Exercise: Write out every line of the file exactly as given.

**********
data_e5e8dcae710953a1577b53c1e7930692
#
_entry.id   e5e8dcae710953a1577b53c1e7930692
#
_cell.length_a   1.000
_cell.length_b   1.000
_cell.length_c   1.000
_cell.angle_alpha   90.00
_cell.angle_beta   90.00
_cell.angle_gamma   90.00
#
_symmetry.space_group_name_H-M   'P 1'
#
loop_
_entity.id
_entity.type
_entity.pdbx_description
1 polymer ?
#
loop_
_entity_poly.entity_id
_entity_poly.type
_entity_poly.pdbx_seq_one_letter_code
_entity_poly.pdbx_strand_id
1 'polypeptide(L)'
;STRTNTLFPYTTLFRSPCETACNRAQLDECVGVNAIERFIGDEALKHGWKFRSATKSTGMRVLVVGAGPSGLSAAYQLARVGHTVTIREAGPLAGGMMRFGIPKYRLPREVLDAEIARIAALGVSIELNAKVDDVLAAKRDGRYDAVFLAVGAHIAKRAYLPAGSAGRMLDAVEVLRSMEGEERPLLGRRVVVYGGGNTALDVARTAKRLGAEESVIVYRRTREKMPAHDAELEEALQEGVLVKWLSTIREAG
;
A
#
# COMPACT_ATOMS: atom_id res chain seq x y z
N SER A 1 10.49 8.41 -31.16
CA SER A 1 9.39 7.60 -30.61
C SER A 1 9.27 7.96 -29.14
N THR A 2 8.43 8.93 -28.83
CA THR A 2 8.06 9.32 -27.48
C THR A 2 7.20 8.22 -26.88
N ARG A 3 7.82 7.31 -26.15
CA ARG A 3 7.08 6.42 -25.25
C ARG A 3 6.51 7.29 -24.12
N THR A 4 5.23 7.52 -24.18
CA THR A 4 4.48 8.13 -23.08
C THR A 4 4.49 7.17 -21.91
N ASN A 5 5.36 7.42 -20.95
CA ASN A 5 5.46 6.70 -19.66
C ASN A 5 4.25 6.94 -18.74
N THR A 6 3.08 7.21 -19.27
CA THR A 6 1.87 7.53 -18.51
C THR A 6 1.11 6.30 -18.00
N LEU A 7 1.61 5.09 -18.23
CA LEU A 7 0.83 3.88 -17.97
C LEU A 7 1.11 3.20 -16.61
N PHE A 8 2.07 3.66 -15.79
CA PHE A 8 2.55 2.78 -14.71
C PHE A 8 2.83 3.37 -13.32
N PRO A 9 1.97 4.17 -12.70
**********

data_e5e8dcae710953a1577b53c1e7930692
#
_entry.id   e5e8dcae710953a1577b53c1e7930692
#
_cell.length_a   1.000
_cell.length_b   1.000
_cell.length_c   1.000
_cell.angle_alpha   90.00
_cell.angle_beta   90.00
_cell.angle_gamma   90.00
#
_symmetry.space_group_name_H-M   'P 1'
#
loop_
_entity.id
_entity.type
_entity.pdbx_description
1 polymer ?
#
loop_
_entity_poly.entity_id
_entity_poly.type
_entity_poly.pdbx_seq_one_letter_code
_entity_poly.pdbx_strand_id
1 'polypeptide(L)'
;STRTNTLFPYTTLFRSPCETACNRAQLDECVGVNAIERFIGDEALKHGWKFRSATKSTGMRVLVVGAGPSGLSAAYQLARVGHTVTIREAGPLAGGMMRFGIPKYRLPREVLDAEIARIAALGVSIELNAKVDDVLAAKRDGRYDAVFLAVGAHIAKRAYLPAGSAGRMLDAVEVLRSMEGEERPLLGRRVVVYGGGNTALDVARTAKRLGAEESVIVYRRTREKMPAHDAELEEALQEGVLVKWLSTIREAG
;
A
#
# COMPACT_ATOMS: atom_id res chain seq x y z
N SER A 1 10.49 8.41 -31.16
CA SER A 1 9.39 7.60 -30.61
C SER A 1 9.27 7.96 -29.14
N THR A 2 8.43 8.93 -28.83
CA THR A 2 8.06 9.32 -27.48
C THR A 2 7.20 8.22 -26.88
N ARG A 3 7.82 7.31 -26.15
CA ARG A 3 7.08 6.42 -25.25
C ARG A 3 6.51 7.29 -24.12
N THR A 4 5.23 7.52 -24.18
CA THR A 4 4.48 8.13 -23.08
C THR A 4 4.49 7.17 -21.91
N ASN A 5 5.36 7.42 -20.95
CA ASN A 5 5.46 6.70 -19.66
C ASN A 5 4.25 6.94 -18.74
N THR A 6 3.08 7.21 -19.27
CA THR A 6 1.87 7.53 -18.51
C THR A 6 1.11 6.30 -18.00
N LEU A 7 1.61 5.09 -18.23
CA LEU A 7 0.83 3.88 -17.97
C LEU A 7 1.11 3.20 -16.61
N PHE A 8 2.07 3.66 -15.79
CA PHE A 8 2.55 2.78 -14.71
C PHE A 8 2.83 3.37 -13.32
N PRO A 9 1.97 4.17 -12.70